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Chrysler went into 1998 with a good, new product line and strong profits, and optimism for the future. The Eagle brand was being dropped, but the other brands were being re-invigorated by new image leaders. Dodge had its Viper; Chrysler was working toward its flagship with the Chronos; and Plymouth had the Prowler and Pronto Spyder, with the PT Cruiser in planning. The Durango, Dodge’s long-awaited big SUV, was introduced mid-year, along with the Ram Quad Cab, Dakota R/T, revised B-vans, and the Jeep Grand Cherokee 5.9 Limited. The very first of the cars to be developed under the AMC/Honda-influenced engineering system, the LH series, was re-engineered just five years after their introduction.
Chrysler was making high profits ($5.7 billion operating profit in 1998, including Financial), and had both more loyal customers and more new customers than average. Profit-sharing checks were sent out annually, and suppliers were given a share of the billions of dollars they saved Chrysler Corporation each year. New cars were designed with supplier, customer, line-worker, and mechanics’ input to make them more reliable, easier to work on, cheaper, and more desirable. Every new or redesigned vehicle seemed leapfrogged competitors, and enthusiast magazines covered each introduction with positive words, still surprised that the “K-car company” had outdone the Japanese with the Neon and Intrepid, had beaten Ford and Chevy with the Ram, and had outrun just about everyone with the Viper.
Chrysler sold a record 2,510,011 vehicles in the U.S. (9% more than in 1997); and, for the first time, over 3 million units were sold worldwide, including nearly 300,000 in Canada and just over 200,000 in the rest of the world. (3,093,716 cars and trucks were sold in 1998.) The company had 123,180 employees — nearly five thousand more than in 1997. (In 2007, Chrysler had just 72,000 employees.)
Most of the increase in the US was from minivans, SUVs, and trucks, which increased 13%; one third of these were Jeeps and other SUVs. Car sales were slightly higher than 1997. Records were set by the Dodge division, the Dodge Dakota, and the Chrysler Concorde, as well as minivans (up 11% despite intense competition), and the Ram pickup. Car-based market share in the U.S. was 9.2% for the first 9 months of 1998, while truck/minivan market share was 22.7%; combined, Chrysler Corporation had a market share of 15.7% in its last reported nine months of existence (16.0 % for the US and Canada combined). While car share was still low, each carline was critically acclaimed and “hot,” and the company had plans to conquer more share.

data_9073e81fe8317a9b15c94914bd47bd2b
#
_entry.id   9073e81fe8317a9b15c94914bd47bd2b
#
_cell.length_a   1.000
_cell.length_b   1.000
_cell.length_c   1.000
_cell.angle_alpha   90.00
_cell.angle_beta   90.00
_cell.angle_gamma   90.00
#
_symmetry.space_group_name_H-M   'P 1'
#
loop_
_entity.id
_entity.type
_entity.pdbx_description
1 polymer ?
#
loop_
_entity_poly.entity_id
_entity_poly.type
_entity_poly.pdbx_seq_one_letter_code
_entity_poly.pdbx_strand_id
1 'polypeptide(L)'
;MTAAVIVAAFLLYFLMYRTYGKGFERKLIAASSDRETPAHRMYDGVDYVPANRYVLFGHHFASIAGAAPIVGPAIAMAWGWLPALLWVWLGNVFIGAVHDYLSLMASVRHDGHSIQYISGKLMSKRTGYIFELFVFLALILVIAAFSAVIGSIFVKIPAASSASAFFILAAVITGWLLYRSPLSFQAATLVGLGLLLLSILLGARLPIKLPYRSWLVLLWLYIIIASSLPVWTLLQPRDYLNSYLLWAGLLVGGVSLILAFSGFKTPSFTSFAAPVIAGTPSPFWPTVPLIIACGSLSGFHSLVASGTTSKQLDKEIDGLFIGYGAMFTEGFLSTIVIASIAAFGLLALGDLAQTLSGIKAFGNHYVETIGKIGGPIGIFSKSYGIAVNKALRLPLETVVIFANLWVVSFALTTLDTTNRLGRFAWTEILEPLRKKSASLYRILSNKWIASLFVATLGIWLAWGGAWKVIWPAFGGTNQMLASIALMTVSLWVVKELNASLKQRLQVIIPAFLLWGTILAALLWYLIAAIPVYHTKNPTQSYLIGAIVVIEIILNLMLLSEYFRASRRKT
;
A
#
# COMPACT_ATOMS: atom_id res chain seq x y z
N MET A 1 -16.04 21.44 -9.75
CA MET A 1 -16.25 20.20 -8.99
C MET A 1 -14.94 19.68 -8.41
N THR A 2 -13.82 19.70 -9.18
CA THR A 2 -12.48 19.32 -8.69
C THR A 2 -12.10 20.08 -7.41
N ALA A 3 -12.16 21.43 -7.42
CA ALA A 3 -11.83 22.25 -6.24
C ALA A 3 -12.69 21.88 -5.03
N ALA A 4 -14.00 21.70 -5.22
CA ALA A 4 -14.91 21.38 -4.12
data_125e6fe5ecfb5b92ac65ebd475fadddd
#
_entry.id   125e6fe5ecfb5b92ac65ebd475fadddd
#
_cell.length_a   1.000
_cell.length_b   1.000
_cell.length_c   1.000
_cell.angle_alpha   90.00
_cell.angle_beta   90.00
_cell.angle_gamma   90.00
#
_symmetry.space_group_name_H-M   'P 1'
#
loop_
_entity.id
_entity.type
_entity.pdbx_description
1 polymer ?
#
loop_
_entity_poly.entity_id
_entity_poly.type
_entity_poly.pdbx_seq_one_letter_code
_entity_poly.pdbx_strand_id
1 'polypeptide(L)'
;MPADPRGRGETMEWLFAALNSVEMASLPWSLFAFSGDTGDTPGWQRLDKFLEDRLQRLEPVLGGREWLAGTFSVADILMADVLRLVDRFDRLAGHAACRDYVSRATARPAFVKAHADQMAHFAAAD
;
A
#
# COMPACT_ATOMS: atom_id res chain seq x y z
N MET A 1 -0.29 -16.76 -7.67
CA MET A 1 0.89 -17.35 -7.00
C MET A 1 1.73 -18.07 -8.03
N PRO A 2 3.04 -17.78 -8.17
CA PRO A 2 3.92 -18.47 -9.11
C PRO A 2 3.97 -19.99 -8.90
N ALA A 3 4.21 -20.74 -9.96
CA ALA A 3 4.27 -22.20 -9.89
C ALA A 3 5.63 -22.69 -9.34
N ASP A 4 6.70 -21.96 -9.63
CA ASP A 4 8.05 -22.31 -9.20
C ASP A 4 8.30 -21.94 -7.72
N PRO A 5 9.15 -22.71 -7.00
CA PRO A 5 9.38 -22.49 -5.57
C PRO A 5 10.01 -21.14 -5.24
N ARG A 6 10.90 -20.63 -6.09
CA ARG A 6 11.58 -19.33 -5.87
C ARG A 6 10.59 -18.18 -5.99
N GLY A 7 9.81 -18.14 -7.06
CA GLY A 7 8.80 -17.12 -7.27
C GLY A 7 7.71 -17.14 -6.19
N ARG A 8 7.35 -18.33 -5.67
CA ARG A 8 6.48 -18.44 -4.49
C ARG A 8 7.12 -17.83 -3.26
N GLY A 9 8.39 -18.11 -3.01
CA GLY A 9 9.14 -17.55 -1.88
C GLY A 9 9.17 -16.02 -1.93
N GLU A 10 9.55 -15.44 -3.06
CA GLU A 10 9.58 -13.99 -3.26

Chrysler Mexico, the third-largest market, sold 92,299 vehicles in 1998, 37% more than in 1997, with a higher proportion of car sales. Intrepid sales quintupled, Neon sales rose 127%, and the Grand Cherokee rose 29%. Mexican police were buying Intrepids and Neons for squad duty. At the same time, sales fell 50% in Asia/Pacific, 1% in Europe, and 16% overall outside North America, but the company was working on deals and vehicles to increase sales in these areas.
In its last-ever public report, for the third quarter of 1998, Chrysler Corporation announced that earnings from sales had risen from $40,650 million to $45,805 million. The financing arm earned $300 million more than they had in the previous year’s first three quarters.
Net profits in the third quarter of 1998 were a whopping $2.74 billion - compared with the already high $1.95 billion profits in January-September 1997. 1998 was shaping up to be a record year. The company claimed $7.85 billion worth of cash, cash-equivalents, and marketable securities; not to mention $2 billion in prepaid benefits, taxes, and expenses, $13.5 billion in finance receivables, and numerous other assets totally $60.4 billion, with liabilities of $49 billion. Inventories, including raw materials, parts, and vehicles held for short-term lease, totalled $6 billion. Chrysler still appeared to be the auto industry’s fastest-rising star.
As for reliability, WhatCar?’s study of 80,000 leased vehicles included 422 Chrysler vehicles in the UK, mainly Jeeps with a scattering of minivans and Neons. In 1997, 15.8% had mechanical breakdowns, a fair-to-middling performance. In 1998, this improved to 14.7%, far better than Land Rover (whose figure was over 27). Most of the Cherokee's breakdowns were due to a faulty hose which had been revised in 1997, and which was covered by a service bulletin for a free repair. The number of Neons and Voyagers was too small to be listed separately.
The Chrysler Technology Center bunched together engineers from every discipline, all on top of the world’s most advanced and extensive testing center, able to make snow, heavy winds, and burning heat.
Covering 424,000 sq. ft. and representing an investment of more than $140
million, the laboratories simulated hundreds of driving conditions to speed product cycle time while boosting product reliability and customer satisfaction.